Entitled people don't follow instructions because they see them as 'unfair'
From job applications to being in line at the DMV, instructions, and the expectations that we follow them, are everywhere. Recent research found people with a greater sense of entitlement are less likely to follow instructions than less entitled people are, because they view the instructions as an unfair imposition on them. The results appear in the journal Social Psychological and Personality Science.
Scientists already know entitled people - technically, individuals with a higher sense of entitlement - are more likely to believe they deserve preferences and resources that others don't and that they are less concerned about what is socially acceptable or beneficial. For authors Emily Zitek (Cornell University) and Alexander Jordan (Harvard Medical School), understanding the reasons for their behavior could lead to solutions as well.
"The fact that there are a lot of complaints these days about having to deal with entitled students and entitled employees," says Zitek, "suggests the need for a solution."
Zitek and Jordan conducted a series of studies, first to see who was more likely to avoid following instructions in a word search. After establishing that people who scored high on measures of entitled personality were less likely to follow instructions, they provided a set of scenarios to try to understand why the entitled individuals ignore the instructions: selfishness, control, or punishment. But none of these affected the outcomes; entitled people still wouldn't follow instructions.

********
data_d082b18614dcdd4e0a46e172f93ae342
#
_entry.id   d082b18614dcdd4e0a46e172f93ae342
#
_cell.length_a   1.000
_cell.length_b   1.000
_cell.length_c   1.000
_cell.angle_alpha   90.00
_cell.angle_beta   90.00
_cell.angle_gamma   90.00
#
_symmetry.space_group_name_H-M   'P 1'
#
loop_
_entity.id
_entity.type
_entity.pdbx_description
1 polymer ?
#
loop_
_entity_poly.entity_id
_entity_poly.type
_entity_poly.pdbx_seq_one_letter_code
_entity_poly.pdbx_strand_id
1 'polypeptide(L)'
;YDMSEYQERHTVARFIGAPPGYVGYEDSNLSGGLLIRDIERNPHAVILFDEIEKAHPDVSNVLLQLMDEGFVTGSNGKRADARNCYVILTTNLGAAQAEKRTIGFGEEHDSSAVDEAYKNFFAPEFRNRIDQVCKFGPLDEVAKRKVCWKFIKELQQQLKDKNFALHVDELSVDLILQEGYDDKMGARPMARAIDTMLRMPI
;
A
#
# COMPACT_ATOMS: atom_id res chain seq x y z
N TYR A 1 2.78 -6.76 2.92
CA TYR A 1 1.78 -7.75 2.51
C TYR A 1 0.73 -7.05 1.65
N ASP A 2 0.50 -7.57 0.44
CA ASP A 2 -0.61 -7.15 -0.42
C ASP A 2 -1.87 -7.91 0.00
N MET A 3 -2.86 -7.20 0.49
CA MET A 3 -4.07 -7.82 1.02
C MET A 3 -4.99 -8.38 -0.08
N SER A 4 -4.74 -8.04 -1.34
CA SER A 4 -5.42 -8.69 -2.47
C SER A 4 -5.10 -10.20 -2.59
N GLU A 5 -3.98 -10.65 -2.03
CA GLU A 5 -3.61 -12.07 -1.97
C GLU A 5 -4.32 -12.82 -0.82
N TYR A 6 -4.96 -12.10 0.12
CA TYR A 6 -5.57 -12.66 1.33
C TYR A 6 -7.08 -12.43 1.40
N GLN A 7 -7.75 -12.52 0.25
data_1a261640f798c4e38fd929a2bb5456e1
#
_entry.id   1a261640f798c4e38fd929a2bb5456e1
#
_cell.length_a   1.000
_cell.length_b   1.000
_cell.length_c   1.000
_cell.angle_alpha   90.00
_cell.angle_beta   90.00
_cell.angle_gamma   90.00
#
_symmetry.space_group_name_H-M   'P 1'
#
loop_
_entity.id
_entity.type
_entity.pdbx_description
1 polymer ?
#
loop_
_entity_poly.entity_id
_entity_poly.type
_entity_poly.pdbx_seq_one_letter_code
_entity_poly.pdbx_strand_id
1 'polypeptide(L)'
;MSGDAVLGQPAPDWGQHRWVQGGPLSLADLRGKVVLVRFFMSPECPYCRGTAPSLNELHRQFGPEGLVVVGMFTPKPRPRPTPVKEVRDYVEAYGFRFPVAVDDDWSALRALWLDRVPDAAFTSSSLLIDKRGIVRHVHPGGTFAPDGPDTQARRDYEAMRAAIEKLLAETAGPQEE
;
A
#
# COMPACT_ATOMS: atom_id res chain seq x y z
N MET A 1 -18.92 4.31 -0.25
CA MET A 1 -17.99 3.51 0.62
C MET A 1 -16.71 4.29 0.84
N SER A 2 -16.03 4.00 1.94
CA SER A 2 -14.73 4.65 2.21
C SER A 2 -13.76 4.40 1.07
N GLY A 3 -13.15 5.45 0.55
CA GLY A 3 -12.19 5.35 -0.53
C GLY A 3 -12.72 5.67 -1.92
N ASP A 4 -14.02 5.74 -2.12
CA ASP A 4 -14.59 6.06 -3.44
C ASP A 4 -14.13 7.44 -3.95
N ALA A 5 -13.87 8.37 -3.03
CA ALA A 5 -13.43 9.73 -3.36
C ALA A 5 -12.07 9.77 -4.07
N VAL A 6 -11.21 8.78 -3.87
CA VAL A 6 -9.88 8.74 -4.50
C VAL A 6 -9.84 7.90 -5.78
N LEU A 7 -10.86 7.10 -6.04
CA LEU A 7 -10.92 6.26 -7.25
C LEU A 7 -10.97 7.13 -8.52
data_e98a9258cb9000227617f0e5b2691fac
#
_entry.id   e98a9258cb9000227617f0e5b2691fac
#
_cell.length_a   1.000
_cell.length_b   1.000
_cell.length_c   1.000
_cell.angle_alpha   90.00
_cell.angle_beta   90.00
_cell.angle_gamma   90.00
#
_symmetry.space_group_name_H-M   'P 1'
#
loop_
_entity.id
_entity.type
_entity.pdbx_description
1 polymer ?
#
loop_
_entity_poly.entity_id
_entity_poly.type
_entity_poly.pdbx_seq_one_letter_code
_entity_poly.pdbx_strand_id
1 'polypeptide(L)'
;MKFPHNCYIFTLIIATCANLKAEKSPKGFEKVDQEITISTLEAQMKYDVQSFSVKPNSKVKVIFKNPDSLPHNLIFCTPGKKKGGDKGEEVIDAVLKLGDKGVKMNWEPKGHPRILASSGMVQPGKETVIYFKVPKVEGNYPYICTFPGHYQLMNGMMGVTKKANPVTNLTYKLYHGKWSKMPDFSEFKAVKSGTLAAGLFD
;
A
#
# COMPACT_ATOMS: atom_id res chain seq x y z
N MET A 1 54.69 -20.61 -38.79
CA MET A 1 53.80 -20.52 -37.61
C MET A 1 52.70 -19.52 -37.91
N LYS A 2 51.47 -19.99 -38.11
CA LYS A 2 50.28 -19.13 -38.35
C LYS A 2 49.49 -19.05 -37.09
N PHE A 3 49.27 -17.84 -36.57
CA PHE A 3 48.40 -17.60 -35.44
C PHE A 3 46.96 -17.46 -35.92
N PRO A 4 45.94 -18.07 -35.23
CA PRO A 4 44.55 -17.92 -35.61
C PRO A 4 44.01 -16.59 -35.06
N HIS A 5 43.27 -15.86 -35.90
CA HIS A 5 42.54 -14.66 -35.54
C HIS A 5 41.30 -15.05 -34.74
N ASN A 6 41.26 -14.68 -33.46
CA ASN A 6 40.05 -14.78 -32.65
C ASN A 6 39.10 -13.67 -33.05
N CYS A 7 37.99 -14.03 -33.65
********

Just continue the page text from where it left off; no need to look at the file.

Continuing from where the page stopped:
The researchers were surprised that it was so hard to get entitled individuals to follow instructions.
"We thought that everyone would follow instructions when we told people that they would definitely get punished for not doing so, but entitled individuals still were less likely to follow instructions than less entitled individuals," said Zitek.
A final set of experiments, exploring fairness, finally got to the reason: "Entitled people do not follow instructions because they would rather take a loss themselves than agree to something unfair," wrote the authors.
"A challenge for managers, professors, and anyone else who needs to get people with a sense of entitlement to follow instructions is to think about how to frame the instructions to make them seem fairer or more legitimate," said Zitek.
Zitek and Jordan write that organizations and societies run more smoothly when people are willing to follow instructions.